Today the Taliban have been in power in Afghanistan for a little less than a year. Although there has been less destructive violence since the Taliban have come to power, there is still a looming air of potential violence. A lack of economic upward mobility for Afghan citizens as well as a strict adherence to specific Islam interperations decreases personal freedom, which combined, causes people to flee, seeking better futures in foreign nations. North and South Korea remain separate states, but there is still talks of one day reuniting them. 

Afghanistan remains in a precarious situation, but one that many are cautiously hopeful of. Seeing how relatively peaceful the Taliban are presenting themselves, allowing some women and girls to return to work and school, even with limitations, (The Associated Press) shows there is evidence that there could have been a calm well thought out transfer of power between the former President Mohammad Ashraf Ghani, the government of Afghanistan, and the Taliban. 


Deciding the future of a nation is no easy feat, but with strong communication, well thought out plans and calculated timelines leaders could potentially have saved South Korea and Afghanistan from having to undergo these world changing events. There is no way to know for sure what could have been, but reviewing history can tell people a lot about the future. Rhee Syngman’s desertion had a clear negative impact on the history of South Korea that continues today. Afghanistan’s present day predicament is uncharted, still too new to hypothesize any clear theory. Although the Taliban has had control of Afghanistan before, this time it is under new Taliban leaders with different political views than before, who claim they want to treat their people fairly and contribute to the international political theater (The Associated Press). 

Leadership is something often discussed, not always shown through example. Reading through the poignant history of South Korea’s War and more recently the collapse of Afghanistan’s former government shows that solitary actions can have reverberating effects. Through reviewing the past people can reach their own conclusions and connect what transpired in the past to what current day issues arise.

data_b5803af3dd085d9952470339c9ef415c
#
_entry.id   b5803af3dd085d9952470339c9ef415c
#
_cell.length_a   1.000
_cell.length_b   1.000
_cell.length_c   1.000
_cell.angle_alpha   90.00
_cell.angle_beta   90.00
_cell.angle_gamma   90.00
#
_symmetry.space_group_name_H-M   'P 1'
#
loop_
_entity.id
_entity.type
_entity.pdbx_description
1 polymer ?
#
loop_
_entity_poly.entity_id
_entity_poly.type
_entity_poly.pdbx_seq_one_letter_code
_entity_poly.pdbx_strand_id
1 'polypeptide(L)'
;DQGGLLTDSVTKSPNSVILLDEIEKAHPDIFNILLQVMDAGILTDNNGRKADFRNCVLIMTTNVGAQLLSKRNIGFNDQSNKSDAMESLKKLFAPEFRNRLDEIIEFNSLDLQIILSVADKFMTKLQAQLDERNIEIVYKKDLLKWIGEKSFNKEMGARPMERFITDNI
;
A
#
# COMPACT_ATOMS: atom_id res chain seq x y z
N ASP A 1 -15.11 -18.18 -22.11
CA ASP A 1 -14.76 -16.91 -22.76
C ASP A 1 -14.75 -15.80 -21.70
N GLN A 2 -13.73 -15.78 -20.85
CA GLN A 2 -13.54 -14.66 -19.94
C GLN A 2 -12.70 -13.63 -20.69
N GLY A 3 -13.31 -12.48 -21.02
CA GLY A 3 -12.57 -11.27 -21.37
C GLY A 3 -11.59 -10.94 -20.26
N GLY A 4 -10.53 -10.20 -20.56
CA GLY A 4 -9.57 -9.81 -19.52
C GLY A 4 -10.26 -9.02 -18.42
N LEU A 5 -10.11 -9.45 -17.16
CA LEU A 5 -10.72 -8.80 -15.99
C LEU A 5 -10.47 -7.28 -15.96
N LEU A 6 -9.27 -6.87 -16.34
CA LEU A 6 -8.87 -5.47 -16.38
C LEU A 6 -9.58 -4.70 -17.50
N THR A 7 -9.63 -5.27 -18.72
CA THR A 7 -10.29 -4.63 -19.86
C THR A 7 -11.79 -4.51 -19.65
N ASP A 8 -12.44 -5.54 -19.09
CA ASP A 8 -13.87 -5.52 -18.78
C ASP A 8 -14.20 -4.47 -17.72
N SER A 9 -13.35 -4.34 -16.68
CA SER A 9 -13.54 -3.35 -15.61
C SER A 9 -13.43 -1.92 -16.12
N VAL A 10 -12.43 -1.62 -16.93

Works Cited

Allen, Richard C. (1960) Korea’s Syngman Rhee (An Unauthorized Portrait). Rutland-Tokyo:   Charles E. Tuttle

Bostock, Bill. “Afghanistan’s Former President, Who Fled the Day the Taliban Entered Kabul, Said He Left Because He Thought It Was the ‘Only Way to Keep the Guns Silent’.” Business Insider, Business Insider, 9 Sept. 2021. Accessed 15 February 2022. https://www.businessinsider.com/ashraf-ghani-apology-said-fled-afghanistan-keep-guns-silent-2021-9

Britannica, The Editors of Encyclopedia. “Syngman Rhee”. Encyclopedia Britannica, 15 Jul. 2021. Accessed 18 January 2022. https://www.britannica.com/biography/Syngman-Rhee

Browne, Ryan; Cohen, Zachary; Starr, Barbara (17 November 2020). “US announces further drawdown of troops in Afghanistan and Iraq before Biden takes office”. CNN. Retrieved 18 January 2022. https://edition.cnn.com/2020/11/17/politics/afghanistan-iraq-withdrawal-pentagon/index.html 

Fields, David P. (2019) Foreign Friends: Syngman Rhee, American Exceptionalism, and the Division of Korea (Studies in Conflict Diplomacy Race). University Press of Kentucky

History.com Editors. (2009, November 9). Korean War. History.com. Retrieved January 17, 2022, from https://www.history.com/topics/korea/korean-war#:~:text=The%20Korean%20War%20was%20relatively,II’s%20and%20the%20Vietnam%20War’s

Lee, Chong-Sik (2001) Syngman Rhee: The Prison Years of a Young Radical. Korea: Yonsei University Press

Lew, Young Ick (2013) The Making of the First Korean President. University of Hawaii Press

Mills, Nick B (2007) Karzai: The Failing American Intervention and the Struggle of Afghanistan. Canada: Wiley & Sons

Press, The Associated. “Afghans Say They Feel Safer but Less Hopeful under Taliban Rule.” NPR, NPR, 15 Feb. 2022. Retrieved 16 February 2022. https://www.npr.org/2022/02/15/1080771248/afghans-say-they-feel-safer-but-less-hopeful-under-taliban-rule

“World Thinkers 2013 – Prospect Magazine.” Prospect Magazine , Prospect, 24 Apr. 2013, https://www.prospectmagazine.co.uk/magazine/world-thinkers-2013  

Salim, Ahmad (2006) Loya Jirga: The Afghan Grand Assembly. Pakistan: SMP

Rubin, Barnette R (2020) Afghanistan: What Everyone Needs to Know. Tanter Media Inc.

Featured Image credit: Wikimedia Commons